Because PokerStars defied the UIGEA federal ban on online gambling between 2006 and 2011, the card site should be punished. At times, that meant a total ban on PokerStars. At other times, it meant a 5 or 10-year moratorium when PokerStars could not enter the California gaming market.
Both coalitions had their lobbying efforts. Both groups had their favorite lawmakers to champion their causes in the California State Legislature. Because more tribes did not have a corporate deal with PokerStars, that meant most of California’s gaming tribes supported the “bad actor” legislation.
Commercial Poker Clubs
It probably hurt that the commercial poker rooms were part of the Morongo/PokerStars deal, because of longstanding rivalries between the tribal and commercial gaming interests of California. As Reggie Jones-Sawyer noted, “There’s some other issues with tribes and cardrooms that probably need to be resolved before we can move forward with this thing. I’m hoping we resolve some of that this year.”
The dispute was not resolved in 2017. The poker clubs argue they need player-banked games to stay in business. Along with California Blackjack and card-based versions of Craps and Roulette, it is how commercial gaming operators skirt California’s bans on many forms of gambling. Tribes like Pechanga, Pala, and Agua Caliente resent those attempts to get around hard-negotiated monopolies.
San Manuel Leaves PokerStars Coalition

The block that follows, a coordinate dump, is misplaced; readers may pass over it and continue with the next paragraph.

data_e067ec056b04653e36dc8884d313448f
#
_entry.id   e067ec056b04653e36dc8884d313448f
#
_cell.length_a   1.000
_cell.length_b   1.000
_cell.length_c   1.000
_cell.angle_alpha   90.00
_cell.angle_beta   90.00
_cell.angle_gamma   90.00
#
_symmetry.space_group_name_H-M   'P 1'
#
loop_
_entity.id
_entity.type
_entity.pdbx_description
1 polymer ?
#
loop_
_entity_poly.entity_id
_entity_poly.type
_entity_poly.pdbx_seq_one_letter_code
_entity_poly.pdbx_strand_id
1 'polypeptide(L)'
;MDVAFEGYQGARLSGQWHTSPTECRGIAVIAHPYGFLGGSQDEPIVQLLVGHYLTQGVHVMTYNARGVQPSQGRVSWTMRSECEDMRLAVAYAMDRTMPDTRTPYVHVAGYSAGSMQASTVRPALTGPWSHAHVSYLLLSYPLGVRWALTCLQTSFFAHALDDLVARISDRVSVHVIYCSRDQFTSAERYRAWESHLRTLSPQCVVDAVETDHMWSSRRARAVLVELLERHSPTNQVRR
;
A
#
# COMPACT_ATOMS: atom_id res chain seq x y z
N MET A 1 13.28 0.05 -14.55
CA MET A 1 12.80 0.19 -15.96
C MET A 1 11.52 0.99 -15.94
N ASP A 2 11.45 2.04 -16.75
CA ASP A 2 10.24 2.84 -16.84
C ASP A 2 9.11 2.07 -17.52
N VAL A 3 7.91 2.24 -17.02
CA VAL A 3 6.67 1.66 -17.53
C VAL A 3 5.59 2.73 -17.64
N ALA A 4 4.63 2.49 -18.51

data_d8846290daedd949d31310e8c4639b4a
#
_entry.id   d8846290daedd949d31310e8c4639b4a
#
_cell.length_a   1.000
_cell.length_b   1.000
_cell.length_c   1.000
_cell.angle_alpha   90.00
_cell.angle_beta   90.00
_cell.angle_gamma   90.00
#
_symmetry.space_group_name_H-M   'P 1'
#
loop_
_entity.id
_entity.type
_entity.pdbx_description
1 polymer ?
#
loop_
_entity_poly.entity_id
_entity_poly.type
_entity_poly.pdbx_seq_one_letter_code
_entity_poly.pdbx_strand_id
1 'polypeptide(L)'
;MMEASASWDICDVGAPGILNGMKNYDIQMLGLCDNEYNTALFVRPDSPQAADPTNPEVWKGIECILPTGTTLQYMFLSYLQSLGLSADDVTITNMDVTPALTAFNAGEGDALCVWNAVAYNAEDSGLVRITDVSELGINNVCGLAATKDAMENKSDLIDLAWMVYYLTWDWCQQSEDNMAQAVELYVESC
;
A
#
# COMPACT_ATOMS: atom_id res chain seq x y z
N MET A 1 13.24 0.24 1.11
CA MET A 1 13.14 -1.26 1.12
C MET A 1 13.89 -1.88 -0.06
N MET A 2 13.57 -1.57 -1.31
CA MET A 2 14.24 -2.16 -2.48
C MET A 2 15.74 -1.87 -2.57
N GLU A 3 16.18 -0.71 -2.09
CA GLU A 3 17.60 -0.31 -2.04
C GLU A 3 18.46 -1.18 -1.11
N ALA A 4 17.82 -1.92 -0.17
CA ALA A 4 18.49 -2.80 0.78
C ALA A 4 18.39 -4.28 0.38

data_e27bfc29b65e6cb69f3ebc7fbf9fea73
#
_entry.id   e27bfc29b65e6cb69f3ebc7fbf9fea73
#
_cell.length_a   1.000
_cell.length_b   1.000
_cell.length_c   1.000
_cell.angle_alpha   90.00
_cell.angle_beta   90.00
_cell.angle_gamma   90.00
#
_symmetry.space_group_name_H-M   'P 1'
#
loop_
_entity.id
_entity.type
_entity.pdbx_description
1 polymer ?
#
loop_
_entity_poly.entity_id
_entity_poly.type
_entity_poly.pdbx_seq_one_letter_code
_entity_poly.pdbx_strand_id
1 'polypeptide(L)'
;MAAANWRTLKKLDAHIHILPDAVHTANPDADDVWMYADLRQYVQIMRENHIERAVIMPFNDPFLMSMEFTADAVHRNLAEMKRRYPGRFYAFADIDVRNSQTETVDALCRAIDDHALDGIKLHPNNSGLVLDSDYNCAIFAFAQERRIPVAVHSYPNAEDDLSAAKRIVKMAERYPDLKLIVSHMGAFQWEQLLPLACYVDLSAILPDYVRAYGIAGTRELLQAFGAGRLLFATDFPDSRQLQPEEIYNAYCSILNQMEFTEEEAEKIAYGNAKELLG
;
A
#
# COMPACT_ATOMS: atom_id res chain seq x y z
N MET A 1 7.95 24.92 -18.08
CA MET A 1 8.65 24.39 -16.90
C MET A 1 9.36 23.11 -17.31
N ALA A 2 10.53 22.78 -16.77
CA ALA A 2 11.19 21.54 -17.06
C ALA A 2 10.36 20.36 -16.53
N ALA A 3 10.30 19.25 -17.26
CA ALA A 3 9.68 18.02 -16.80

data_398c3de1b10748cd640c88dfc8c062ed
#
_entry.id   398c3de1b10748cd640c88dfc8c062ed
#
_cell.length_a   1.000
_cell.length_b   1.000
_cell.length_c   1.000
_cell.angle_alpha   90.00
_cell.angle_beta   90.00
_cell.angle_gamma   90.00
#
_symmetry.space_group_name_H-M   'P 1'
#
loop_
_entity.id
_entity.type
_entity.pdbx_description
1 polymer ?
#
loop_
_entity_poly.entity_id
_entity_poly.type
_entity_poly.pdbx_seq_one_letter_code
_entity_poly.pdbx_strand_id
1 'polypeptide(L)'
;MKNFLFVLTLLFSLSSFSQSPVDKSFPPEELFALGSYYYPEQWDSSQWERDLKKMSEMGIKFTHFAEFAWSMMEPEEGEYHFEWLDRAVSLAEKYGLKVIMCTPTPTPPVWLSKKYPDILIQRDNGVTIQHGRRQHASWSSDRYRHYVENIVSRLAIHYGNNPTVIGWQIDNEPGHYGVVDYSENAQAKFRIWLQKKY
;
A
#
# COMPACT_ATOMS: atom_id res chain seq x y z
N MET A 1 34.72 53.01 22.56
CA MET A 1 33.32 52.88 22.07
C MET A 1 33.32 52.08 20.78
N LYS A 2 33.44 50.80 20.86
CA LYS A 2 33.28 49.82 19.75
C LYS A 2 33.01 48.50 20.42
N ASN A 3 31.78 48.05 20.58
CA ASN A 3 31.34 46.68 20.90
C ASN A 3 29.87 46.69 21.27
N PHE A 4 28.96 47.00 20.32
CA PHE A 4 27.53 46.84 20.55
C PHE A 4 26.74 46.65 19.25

In retrospect, April 2016 might be looked at the pivotal moment in California’s online poker legislative fight. Jacob Coin, the Executive Director of Public Affairs for the San Manuel Band of Mission Indians, announced in a letter that it was withdrawing from the coalition championing the inclusion of PokerStars in the state’s online poker framework.
One anonymous tribal leader described the San Manuel decision as a “titanic shift in the landscape”. The San Manuel finally decided the fight was not worth it. Or perhaps, Jacob Coin’s tribe had lost patience with PokerStars. Also in April 2016, David Baazov, the CEO of Amaya (parent company of PokerStars), had to step down from his role with the company, due to charges of insider trading back in Canada. It was perhaps one scandal too many for Amaya/PokerStars, making it all-the-harder to argue for the company’s inclusion.
Since April 2016, no California legislator has introduced a new online poker bill. Reggie Jones-Sawyer, Mike Gatto, and Adam Gray saw the handwriting on the wall. California Assemblyman Mike Gatto, who sought to pass online poker in 2015 and 2016, might have summed up the situation best when he said, “The status quo is a lost opportunity. California could receive significant revenue for merely regulating and legitimizing an industry that Californians already participate in, but send their dollars overseas.”
Gatto added, “California has led the world in computer and Internet innovation, and there is no good reason why we can’t continue to lead with a sensible online-poker framework.”
Maybe so, but not in 2018, and maybe not for several years to come.